January 24, 2024
Older men and women who live alone but have a pet had fewer memory problems than their solitary peers, according to a new report. The findings add to growing evidence that having a cat, dog or other animal companion is good for the brain and may help to lower the risk of developing Alzheimer’s disease.
The study, from researchers in China, looked at 7,945 men and women aged 50 and older who were living in Britain. Their average age was 66. They were asked how many people lived in their home, and whether they had any pets. About 27 percent lived alone, and just over a third had pets. They also underwent regular tests of thinking and memory skills.
The researchers found that among those who lived alone, having a pet was associated with less decline in verbal memory, verbal cognition and verbal fluency. Drops in those measures suggest more difficulty in remembering things you’ve heard and finding the words to express yourself, which can be signs of cognitive decline and an increased risk of developing dementia.
Having a pet did not produce similar benefits for older people who lived with a spouse or others. The findings were published in the journal JAMA Network Open.
The authors note that having a pet may help to mitigate loneliness, which has been tied to an increased risk for Alzheimer’s disease. “Contrary to living alone, pet ownership — for example, raising dogs and cats —is related to reduced loneliness, an important risk factor for dementia and cognitive decline,” the authors wrote.
Earlier research has found that older adults who reported feeling lonely have triple the risk of developing Alzheimer’s disease or other forms of dementia than their less lonely peers. Loneliness has also been linked to a diminished ability to make decisions, to plan, to be flexible in your thinking and to pay attention, all factors that may signal an increased likelihood of developing Alzheimer’s disease down the road. Feelings of loneliness have likewise been tied to lower brain volume and other brain changes that may increase Alzheimer’s risk.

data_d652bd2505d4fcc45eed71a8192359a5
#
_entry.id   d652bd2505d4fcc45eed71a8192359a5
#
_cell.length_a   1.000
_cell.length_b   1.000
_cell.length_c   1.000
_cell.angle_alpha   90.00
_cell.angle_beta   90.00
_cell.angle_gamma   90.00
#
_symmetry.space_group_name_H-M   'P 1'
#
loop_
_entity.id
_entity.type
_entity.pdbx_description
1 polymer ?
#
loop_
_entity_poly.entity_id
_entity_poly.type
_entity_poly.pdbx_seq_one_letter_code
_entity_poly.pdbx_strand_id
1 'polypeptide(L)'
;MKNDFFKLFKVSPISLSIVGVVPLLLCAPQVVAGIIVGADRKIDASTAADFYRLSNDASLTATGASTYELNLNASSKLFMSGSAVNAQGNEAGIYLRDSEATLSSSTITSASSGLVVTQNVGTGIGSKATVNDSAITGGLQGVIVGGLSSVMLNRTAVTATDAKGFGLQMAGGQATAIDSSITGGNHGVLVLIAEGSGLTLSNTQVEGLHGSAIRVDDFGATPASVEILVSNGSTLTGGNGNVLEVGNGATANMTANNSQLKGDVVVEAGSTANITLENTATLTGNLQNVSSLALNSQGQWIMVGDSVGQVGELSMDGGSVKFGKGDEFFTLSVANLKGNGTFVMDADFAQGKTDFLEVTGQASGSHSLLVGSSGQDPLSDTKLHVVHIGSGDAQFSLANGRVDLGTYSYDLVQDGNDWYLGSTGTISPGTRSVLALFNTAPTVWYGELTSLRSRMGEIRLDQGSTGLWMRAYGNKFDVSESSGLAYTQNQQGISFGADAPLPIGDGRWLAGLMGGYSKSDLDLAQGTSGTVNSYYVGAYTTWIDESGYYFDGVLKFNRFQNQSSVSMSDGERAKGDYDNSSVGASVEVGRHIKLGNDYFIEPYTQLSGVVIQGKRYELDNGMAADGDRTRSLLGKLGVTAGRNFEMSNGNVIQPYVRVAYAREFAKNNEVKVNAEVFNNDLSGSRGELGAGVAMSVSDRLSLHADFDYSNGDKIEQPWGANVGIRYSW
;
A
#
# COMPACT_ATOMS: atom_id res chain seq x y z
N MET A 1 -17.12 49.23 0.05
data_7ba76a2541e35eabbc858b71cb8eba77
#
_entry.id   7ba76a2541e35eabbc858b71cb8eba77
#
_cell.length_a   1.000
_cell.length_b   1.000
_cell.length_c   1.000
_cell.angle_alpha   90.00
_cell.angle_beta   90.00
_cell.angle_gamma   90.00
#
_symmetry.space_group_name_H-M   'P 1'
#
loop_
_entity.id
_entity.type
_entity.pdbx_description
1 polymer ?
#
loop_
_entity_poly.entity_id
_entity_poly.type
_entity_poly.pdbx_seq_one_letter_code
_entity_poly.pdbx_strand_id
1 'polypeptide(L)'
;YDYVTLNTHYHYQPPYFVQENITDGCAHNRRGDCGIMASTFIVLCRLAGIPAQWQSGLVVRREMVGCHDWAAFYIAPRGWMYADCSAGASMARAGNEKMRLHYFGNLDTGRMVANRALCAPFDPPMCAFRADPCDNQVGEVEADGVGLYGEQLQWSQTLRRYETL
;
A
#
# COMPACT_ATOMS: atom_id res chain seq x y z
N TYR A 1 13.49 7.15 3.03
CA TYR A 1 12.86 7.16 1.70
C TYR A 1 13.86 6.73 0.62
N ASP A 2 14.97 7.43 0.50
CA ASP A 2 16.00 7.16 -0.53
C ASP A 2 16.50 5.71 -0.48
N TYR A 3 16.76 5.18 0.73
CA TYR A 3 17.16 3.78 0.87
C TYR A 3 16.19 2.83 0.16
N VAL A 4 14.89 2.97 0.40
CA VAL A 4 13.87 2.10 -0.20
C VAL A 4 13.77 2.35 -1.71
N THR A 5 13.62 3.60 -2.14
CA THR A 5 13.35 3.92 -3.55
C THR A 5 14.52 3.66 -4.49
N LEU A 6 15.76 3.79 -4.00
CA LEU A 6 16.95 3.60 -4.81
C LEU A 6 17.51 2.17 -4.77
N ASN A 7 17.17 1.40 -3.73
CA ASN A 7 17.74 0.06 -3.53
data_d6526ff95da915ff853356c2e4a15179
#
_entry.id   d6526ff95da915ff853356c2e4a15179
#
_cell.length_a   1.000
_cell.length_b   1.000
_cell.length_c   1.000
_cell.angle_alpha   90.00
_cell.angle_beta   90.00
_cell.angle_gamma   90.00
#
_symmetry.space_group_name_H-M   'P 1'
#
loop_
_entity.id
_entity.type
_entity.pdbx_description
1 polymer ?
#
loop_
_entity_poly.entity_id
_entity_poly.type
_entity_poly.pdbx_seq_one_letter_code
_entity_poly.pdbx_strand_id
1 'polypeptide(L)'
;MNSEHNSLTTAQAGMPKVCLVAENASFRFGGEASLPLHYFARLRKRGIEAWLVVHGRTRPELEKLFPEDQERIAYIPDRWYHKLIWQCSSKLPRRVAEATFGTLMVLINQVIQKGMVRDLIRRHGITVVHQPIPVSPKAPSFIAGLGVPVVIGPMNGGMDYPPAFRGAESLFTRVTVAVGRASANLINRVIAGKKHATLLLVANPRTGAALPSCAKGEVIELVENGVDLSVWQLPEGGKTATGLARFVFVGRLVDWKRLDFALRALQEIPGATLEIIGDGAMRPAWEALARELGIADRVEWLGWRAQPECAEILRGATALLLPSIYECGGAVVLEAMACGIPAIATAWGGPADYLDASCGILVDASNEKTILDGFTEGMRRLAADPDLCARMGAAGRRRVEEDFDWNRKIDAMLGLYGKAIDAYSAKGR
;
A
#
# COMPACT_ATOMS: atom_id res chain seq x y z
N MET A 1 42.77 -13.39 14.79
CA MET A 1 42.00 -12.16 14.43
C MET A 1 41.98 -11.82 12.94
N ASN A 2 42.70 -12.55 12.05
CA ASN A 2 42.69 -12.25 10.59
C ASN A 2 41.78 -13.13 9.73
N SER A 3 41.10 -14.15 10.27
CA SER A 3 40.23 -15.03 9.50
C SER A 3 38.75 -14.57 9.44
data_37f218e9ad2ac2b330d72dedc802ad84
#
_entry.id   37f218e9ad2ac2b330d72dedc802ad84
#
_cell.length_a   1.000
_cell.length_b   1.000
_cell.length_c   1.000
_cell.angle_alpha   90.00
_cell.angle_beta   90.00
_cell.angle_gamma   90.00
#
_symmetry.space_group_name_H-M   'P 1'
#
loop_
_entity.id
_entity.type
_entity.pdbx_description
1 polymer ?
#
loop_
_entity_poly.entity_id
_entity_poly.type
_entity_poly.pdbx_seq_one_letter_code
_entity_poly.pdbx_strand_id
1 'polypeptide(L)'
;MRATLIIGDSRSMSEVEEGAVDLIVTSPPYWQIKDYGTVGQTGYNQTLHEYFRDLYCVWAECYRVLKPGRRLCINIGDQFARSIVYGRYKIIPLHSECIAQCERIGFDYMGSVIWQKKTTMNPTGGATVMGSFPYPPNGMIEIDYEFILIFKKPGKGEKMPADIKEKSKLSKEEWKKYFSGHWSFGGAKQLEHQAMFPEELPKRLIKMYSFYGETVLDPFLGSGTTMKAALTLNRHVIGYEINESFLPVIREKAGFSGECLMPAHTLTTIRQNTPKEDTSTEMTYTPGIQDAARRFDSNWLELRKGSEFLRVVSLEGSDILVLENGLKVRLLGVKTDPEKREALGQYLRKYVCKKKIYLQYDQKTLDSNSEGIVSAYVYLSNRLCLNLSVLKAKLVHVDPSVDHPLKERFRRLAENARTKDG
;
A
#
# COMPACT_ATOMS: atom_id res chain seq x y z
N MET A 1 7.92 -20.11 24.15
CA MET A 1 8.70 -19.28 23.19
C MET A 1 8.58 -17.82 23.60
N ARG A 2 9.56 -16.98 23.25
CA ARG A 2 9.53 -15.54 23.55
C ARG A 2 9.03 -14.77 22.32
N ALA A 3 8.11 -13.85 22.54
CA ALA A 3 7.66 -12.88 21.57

Other studies have suggested that the human-animal bond may have more direct health benefits like decreasing blood pressure and stress, which can, in turn, promote brain health. High blood pressure and chronic stress have both been linked to an increased risk of Alzheimer’s disease and cognitive problems.
Having a companion animal can also increase physical activity, which could benefit cognitive health. Many dog owners, for instance, take their pets for regular walks, and numerous studies have shown that regular physical activity is linked to a lower rate of Alzheimer’s disease. Getting out and about with a dog also increases social interaction with other pet owners who live in your neighborhood, and social stimulation is critical for helping to maintain brain health.
Many factors determine who will ultimately develop Alzheimer’s. Lack of physical activity, social isolation or feelings of loneliness are only some of the circumstances that may increase the risk. While caring for a pet won’t guarantee a mentally robust old age, it may help to keep your brain in good working order.
By ALZinfo.org, The Alzheimer’s Information Site. Reviewed by Eric Schmidt, Ph.D., Fisher Center for Alzheimer’s Research Foundation at The Rockefeller University.
Source: Yanzhi Li, PhD; Wanxin Wang, PhD; Liwan Zhu, PhD; et al: “Pet Ownership, Living Alone, and Cognitive Decline Among Adults 50 Years and Older.” JAMA Network Open, December 26, 2023